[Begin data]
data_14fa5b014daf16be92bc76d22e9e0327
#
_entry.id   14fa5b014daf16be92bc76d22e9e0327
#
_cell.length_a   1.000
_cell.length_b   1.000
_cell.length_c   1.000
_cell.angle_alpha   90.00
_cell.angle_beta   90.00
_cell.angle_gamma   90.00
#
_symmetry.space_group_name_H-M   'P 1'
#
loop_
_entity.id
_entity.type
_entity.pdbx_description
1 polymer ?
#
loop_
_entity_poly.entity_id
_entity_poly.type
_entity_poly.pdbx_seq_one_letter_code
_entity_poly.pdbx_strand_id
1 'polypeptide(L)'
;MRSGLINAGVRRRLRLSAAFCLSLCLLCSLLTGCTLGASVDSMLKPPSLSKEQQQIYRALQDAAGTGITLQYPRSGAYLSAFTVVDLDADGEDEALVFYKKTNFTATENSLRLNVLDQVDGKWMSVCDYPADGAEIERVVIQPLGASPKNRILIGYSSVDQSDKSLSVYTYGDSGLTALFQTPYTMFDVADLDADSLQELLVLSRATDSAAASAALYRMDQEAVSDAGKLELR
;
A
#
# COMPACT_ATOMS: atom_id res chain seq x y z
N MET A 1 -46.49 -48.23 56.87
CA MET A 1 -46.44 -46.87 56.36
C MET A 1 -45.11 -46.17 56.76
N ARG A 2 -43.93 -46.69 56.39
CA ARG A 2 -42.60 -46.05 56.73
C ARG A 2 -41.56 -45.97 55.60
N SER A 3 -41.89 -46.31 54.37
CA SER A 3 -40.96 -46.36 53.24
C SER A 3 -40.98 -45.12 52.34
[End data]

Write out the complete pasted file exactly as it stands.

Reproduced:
data_14fa5b014daf16be92bc76d22e9e0327
#
_entry.id   14fa5b014daf16be92bc76d22e9e0327
#
_cell.length_a   1.000
_cell.length_b   1.000
_cell.length_c   1.000
_cell.angle_alpha   90.00
_cell.angle_beta   90.00
_cell.angle_gamma   90.00
#
_symmetry.space_group_name_H-M   'P 1'
#
loop_
_entity.id
_entity.type
_entity.pdbx_description
1 polymer ?
#
loop_
_entity_poly.entity_id
_entity_poly.type
_entity_poly.pdbx_seq_one_letter_code
_entity_poly.pdbx_strand_id
1 'polypeptide(L)'
;MRSGLINAGVRRRLRLSAAFCLSLCLLCSLLTGCTLGASVDSMLKPPSLSKEQQQIYRALQDAAGTGITLQYPRSGAYLSAFTVVDLDADGEDEALVFYKKTNFTATENSLRLNVLDQVDGKWMSVCDYPADGAEIERVVIQPLGASPKNRILIGYSSVDQSDKSLSVYTYGDSGLTALFQTPYTMFDVADLDADSLQELLVLSRATDSAAASAALYRMDQEAVSDAGKLELR
;
A
#
# COMPACT_ATOMS: atom_id res chain seq x y z
N MET A 1 -46.49 -48.23 56.87
CA MET A 1 -46.44 -46.87 56.36
C MET A 1 -45.11 -46.17 56.76
N ARG A 2 -43.93 -46.69 56.39
CA ARG A 2 -42.60 -46.05 56.73
C ARG A 2 -41.56 -45.97 55.60
N SER A 3 -41.89 -46.31 54.37
CA SER A 3 -40.96 -46.36 53.24
C SER A 3 -40.98 -45.12 52.34